Nominalization instead of modification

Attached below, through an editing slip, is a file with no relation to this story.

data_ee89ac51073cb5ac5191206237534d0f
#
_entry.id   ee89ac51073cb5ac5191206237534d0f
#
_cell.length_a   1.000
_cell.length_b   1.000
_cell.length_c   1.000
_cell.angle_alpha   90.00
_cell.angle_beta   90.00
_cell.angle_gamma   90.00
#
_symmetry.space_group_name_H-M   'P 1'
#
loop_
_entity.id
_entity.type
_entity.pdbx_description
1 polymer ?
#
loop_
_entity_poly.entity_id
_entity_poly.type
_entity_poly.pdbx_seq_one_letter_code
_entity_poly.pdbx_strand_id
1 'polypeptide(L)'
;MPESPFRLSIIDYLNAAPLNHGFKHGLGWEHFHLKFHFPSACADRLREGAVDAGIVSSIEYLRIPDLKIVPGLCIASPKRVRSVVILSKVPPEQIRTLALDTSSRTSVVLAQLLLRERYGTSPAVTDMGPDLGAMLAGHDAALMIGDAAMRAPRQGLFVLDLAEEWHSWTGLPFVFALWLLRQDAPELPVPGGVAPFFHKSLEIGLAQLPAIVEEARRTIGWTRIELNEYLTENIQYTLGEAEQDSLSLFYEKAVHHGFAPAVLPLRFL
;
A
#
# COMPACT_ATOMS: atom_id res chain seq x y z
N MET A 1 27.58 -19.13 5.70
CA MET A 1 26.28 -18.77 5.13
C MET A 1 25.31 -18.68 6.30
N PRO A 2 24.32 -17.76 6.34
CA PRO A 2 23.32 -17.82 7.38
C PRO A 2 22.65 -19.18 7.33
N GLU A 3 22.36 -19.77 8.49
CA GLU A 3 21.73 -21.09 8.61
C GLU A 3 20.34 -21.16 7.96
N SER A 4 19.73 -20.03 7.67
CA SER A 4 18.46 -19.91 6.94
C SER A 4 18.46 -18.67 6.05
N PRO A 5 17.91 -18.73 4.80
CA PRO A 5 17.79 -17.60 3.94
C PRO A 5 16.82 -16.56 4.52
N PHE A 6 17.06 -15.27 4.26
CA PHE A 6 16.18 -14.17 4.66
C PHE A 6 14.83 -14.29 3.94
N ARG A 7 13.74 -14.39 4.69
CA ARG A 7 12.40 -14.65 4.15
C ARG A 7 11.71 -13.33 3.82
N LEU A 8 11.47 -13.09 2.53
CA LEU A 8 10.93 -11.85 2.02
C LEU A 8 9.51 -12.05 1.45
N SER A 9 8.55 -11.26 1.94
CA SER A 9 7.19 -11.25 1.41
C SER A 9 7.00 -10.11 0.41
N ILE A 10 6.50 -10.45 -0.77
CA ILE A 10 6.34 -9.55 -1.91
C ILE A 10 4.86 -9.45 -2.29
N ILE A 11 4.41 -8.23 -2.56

In Dënesųłıné, an underdocumented indigenous language of Canada, the nominalization of full, finite clauses is highly productive. As a contribution to language description as well as to the study of nominalization, I show many examples of this construction, and give evidence that they are indeed nominalizations. I also show that these nominalizations are used instead of attributive modification of a noun, i.e. instead of adjectives and relative clauses. This fact turns out to be theoretically highly significant, because, as I argue, it is a strong piece of evidence that nouns in Dënesųłıné are inherently entities (type 〈e〉). Based on Chierchia’s (1998) nominal mapping parameter, I develop a typology where nouns in some languages are mapped to type 〈e〉 and, unlike better-known type 〈e〉 languages such as Mandarin, remain of that type throughout the derivation, without ever shifting to the predicative type, 〈e,t〉. I speculate on reasons for the emergence of this kind of language, and based on Dënesųłıné, develop its major characteristics.